Summary:

It doesn’t get much more surreal than this. I’m headed north from Miami on the second deck of the Tri-Rail train using an AT&T (NYSE: T) 3G…

White House
photo: Flickr / dcJohn

It doesn’t get much more surreal than this. I’m headed north from Miami on the second deck of the Tri-Rail train using an AT&T (NYSE: T) 3G cell modem that has yet to blip (and that’s not the surreal part), trying to watch the health care bill signing — and it’s being served up directly by the White House. The cable networks will probably show some of it and the news shows will use a clip, but the Obama White House has grown adept at cutting out the middleman, using YouTube, an official Facebook channel with running comments, and an iPhone app, among others, to deliver its video message. Press Secretary Robert Gibbs tweeted pictures of the president during the historic moment when the bill passed and probably will do the same with the signing ceremony. It’s a major advance from the days when cute dog videos and a home page were the height of presidential digital savvy, whatever you think about the bill.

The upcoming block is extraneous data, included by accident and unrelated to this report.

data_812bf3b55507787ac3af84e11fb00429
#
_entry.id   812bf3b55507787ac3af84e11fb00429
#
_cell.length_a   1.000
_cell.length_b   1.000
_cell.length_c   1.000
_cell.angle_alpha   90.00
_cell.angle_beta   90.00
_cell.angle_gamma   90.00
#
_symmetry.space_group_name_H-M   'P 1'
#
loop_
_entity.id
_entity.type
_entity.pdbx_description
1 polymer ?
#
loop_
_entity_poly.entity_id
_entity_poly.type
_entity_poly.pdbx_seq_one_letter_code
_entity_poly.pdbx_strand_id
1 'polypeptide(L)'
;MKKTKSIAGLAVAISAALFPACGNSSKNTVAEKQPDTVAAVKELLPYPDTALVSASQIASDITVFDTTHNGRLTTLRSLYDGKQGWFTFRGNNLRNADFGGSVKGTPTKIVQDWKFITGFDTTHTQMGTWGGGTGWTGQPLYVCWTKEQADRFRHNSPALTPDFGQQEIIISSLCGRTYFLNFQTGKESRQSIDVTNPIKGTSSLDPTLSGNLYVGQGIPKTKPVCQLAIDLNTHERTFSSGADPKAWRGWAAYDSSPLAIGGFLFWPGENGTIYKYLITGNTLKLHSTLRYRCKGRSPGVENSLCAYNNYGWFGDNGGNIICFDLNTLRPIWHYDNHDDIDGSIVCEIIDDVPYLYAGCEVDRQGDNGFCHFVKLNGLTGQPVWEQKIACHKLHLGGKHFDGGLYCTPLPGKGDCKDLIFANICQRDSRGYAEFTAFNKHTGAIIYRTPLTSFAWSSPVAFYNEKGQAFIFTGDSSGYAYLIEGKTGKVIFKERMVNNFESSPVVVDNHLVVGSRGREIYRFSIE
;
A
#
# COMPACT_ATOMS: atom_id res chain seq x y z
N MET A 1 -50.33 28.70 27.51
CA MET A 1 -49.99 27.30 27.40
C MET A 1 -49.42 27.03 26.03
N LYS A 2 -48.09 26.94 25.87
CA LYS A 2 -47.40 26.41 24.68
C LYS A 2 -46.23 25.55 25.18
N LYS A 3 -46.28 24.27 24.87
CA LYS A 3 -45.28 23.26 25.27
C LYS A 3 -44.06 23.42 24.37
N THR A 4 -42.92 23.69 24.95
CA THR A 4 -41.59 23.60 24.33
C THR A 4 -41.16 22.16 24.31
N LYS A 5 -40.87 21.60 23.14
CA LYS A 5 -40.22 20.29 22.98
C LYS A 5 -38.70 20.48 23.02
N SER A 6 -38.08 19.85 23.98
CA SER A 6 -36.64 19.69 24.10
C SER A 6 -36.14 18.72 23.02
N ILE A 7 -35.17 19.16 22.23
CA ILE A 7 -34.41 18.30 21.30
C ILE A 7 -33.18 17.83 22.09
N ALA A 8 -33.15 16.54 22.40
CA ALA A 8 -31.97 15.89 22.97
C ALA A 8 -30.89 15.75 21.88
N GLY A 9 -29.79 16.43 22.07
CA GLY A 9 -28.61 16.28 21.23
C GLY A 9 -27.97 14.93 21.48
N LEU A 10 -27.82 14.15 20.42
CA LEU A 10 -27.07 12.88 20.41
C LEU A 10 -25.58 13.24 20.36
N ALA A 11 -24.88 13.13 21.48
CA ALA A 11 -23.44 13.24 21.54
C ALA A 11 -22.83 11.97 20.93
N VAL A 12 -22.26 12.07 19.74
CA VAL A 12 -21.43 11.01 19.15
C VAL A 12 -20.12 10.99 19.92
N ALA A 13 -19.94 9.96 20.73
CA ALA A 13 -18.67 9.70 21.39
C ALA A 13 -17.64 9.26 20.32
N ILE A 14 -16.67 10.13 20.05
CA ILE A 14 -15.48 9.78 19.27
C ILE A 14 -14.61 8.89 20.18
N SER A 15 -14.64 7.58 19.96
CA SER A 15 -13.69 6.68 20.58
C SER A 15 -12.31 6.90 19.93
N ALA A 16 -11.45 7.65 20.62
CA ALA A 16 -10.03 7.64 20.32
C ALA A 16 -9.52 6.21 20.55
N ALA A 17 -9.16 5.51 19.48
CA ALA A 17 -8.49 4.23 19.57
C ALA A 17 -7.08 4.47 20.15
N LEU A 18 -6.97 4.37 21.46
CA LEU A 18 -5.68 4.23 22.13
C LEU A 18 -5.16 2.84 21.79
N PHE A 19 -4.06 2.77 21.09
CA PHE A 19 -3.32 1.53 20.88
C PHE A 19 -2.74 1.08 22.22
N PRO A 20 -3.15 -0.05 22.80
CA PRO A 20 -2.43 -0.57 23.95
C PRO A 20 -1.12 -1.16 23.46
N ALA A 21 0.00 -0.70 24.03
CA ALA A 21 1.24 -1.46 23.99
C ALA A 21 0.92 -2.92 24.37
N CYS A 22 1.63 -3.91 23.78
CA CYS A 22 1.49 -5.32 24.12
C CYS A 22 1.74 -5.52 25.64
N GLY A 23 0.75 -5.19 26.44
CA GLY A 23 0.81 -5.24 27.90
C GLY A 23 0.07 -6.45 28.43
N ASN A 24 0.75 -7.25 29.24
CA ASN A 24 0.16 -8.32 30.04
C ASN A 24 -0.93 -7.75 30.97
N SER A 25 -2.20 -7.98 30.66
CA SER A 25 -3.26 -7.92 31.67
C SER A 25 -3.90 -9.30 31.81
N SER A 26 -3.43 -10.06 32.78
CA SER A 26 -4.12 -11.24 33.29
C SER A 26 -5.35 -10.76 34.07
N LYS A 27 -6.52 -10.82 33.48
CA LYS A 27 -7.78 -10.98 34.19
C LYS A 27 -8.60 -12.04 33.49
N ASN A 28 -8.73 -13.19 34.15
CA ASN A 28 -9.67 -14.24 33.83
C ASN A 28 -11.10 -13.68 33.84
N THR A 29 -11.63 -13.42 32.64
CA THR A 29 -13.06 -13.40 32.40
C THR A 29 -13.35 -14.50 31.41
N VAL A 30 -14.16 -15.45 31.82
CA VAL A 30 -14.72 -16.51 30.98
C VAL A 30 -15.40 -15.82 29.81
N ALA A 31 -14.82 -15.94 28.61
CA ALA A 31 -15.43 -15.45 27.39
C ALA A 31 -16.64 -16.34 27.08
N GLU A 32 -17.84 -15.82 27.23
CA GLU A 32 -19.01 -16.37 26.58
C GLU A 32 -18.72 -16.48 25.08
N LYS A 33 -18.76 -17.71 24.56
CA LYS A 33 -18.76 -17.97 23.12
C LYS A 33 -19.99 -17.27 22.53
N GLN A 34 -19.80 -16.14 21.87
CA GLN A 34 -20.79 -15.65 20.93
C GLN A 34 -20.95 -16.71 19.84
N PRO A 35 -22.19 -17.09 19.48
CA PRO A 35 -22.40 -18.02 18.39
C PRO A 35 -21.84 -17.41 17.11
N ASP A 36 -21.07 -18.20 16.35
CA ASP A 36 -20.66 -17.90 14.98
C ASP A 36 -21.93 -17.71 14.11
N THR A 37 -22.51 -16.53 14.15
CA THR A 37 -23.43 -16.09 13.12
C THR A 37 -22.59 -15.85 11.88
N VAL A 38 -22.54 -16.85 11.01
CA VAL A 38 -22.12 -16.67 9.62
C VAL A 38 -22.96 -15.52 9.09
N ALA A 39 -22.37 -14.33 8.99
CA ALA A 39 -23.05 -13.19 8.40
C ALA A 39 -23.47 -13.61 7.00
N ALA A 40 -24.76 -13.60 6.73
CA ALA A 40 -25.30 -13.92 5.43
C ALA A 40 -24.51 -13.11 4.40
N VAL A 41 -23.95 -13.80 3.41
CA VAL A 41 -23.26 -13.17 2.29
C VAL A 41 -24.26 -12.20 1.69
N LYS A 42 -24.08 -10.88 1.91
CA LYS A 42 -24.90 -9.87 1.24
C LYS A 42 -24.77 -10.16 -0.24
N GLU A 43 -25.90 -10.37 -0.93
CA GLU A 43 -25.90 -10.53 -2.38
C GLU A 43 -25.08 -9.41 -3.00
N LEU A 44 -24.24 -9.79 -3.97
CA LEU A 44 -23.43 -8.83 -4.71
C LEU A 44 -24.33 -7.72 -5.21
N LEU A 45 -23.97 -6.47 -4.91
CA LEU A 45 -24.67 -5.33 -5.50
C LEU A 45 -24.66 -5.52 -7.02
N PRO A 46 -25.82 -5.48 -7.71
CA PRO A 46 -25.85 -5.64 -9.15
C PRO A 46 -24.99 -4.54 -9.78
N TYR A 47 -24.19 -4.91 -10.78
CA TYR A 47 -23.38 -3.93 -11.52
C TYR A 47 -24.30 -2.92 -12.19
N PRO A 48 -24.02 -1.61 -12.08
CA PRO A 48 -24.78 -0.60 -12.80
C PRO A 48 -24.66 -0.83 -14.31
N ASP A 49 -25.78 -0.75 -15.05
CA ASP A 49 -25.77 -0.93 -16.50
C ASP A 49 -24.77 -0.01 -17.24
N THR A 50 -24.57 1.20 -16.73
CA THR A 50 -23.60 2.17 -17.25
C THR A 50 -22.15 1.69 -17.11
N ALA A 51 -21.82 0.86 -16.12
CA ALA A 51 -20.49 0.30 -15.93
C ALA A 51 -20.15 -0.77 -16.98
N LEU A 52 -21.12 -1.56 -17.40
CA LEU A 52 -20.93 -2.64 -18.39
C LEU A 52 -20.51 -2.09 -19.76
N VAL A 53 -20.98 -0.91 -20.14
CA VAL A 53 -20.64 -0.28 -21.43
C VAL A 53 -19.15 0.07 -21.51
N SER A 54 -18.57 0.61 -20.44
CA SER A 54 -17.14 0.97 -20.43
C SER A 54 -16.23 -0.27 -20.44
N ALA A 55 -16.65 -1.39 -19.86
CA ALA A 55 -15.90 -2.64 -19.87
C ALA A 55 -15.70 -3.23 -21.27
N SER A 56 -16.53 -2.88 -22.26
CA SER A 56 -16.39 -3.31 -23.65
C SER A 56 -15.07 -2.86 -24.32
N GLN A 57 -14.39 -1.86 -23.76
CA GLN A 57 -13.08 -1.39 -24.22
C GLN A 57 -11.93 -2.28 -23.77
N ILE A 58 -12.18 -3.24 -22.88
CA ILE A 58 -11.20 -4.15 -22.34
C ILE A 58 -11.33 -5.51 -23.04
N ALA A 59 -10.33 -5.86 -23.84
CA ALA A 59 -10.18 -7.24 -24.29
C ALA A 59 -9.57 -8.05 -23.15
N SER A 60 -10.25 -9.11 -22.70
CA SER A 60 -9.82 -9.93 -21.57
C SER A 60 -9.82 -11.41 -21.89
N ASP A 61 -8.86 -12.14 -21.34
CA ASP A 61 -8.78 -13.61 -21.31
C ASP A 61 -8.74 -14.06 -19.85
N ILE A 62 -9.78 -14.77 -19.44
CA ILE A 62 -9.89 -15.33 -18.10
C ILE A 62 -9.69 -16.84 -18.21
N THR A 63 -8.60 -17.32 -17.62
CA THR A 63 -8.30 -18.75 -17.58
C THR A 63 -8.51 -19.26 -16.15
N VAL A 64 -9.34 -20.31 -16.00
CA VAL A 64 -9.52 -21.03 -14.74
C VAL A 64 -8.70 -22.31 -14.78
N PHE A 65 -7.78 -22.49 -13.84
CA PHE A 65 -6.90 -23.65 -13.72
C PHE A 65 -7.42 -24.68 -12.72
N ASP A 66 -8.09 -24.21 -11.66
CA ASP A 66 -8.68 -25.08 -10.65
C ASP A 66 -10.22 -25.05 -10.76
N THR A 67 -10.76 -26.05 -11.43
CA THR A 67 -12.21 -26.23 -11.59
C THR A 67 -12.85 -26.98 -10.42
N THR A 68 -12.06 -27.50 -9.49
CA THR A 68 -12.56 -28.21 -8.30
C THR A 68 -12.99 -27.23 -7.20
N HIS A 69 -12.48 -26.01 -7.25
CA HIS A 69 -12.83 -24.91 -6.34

Update: I wound up watching bursts of the signing via the White House iPhone app as I left the train, only hearing later about Vice President Joe Biden’s newest wordplay. That took comments from people I know and news reports — not a direct link to the “F word” clip from the White House. When news makers cut out the middleman and when anyone can be a broadcaster of text or multimedia, it shifts the role of those who cover news. Just how is still being determined.

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